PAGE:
designating a second set of columns of the first rectangular representation as corresponding to a second ventricle muscle.
12. An apparatus comprising:
an input device to allow a user to:
identify a first landmark point in a first image of a left ventricle; and
identify a first centroid of the left ventricle, the first landmark point comprising a junction of a right ventricular wall and an interventricular septum; and
identify a second centroid of the left ventricle depicted in a second image;
a position localizer to compute a second landmark point in the second cardiac image based on the second centroid, the first centroid and the first landmark point; and
a transformer to perform a first Cartesian-to-polar transformation to form a first rectangular representation of the left ventricle depicted in the first image based on the first landmark point and the first centroid, and to perform a second Cartesian-to-polar transformation to form a second rectangular representation of the left ventricle depicted in the second image based on the computed second landmark point and the second centroid, wherein the first and second images depict different portions of the left ventricle.
13. An apparatus as defined in claim 12, wherein a column of the first rectangular representation of the left ventricle represents a radial slice of the left ventricle.
14. An apparatus as defined in claim 12, wherein the first image comprises a computed tomography (CT) image depicting a basal slice of the left ventricle corresponding to an end-diastolic phase of a heartbeat.
15. An apparatus as defined in claim 12, wherein the transformer comprises an interpolator to:
interpolate first pixel values of the first image that are substantially coincident with a first line connecting the first centroid and the first landmark point to form first interpolated pixel values; and
store the first interpolated pixel values in a first column of the rectangular representation.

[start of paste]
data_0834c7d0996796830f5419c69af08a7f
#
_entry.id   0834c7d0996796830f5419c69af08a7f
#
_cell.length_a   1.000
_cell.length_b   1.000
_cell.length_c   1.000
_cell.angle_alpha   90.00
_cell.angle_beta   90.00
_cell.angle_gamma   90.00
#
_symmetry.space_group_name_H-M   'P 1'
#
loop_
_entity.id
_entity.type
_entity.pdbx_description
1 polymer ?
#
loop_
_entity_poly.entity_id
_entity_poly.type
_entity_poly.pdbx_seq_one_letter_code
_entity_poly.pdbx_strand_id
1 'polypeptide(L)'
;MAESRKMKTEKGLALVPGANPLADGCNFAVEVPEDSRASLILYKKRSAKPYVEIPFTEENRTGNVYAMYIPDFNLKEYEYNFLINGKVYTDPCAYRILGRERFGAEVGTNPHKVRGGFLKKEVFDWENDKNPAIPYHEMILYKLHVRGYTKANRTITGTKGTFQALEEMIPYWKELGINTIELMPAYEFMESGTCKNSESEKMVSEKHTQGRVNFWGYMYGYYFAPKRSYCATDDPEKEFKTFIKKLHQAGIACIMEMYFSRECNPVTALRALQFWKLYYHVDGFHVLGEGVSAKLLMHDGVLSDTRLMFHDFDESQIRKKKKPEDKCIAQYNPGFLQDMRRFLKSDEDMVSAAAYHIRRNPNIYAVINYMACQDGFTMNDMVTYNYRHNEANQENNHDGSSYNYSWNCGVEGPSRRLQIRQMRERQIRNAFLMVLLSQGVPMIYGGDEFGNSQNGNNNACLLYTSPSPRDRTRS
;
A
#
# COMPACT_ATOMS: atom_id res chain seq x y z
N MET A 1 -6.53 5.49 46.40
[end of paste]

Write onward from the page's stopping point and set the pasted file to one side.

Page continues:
16. An apparatus as defined in claim 15, wherein the transformer further comprises a point selector to:
rotate the first line about the first centroid; and
determine the second landmark point based on an angle of the rotated line and the first centroid, wherein the interpolator is to:
interpolate second pixel values of the first image that are substantially coincident with a second line connecting the first centroid and the second landmark point to form second interpolated pixel values; and
store the second interpolated pixel values in a second column of the rectangular representation.
17. An apparatus as defined in claim 12, wherein the first and second images depict different portions of the left ventricle during respective phases of a heartbeat.
18. An apparatus comprising:
an input device to allow a user to:
identify a first landmark point in a first image of a left ventricle; and
identify a first centroid of the left ventricle, the first landmark point comprising a junction of a right ventricular wall and an interventricular septum;
a transformer to perform a Cartesian-to-polar transformation to form a first rectangular representation of the left ventricle depicted in the first image based on the first landmark point and the first centroid; and
a segment identifier to:
designate a first set of columns of the first rectangular representation as corresponding to a first ventricle muscle; and
designate a second set of columns of the first rectangular representation as corresponding to a second ventricle muscle.
19. A non-transitory computer readable medium storing machine readable instructions which, when executed, cause a machine to at least:
identify a first landmark point in a first cardiac image;
identify a first centroid of a left ventricle depicted in the first cardiac image; and
perform a first Cartesian-to-polar transformation to form a first rectangular representation of the left ventricle depicted in the first cardiac image based on the first landmark point and the first centroid;
identify a second centroid of the left ventricle depicted in a second cardiac image;
compute a second landmark point in the second cardiac image based on the second centroid, the first centroid and the first landmark point; and
perform a second Cartesian-to-polar transformation to form a second rectangular representation of the left ventricle depicted in the second cardiac image based on the computed second landmark point and the second centroid, wherein the first and second cardiac images depict different portions of the left ventricle.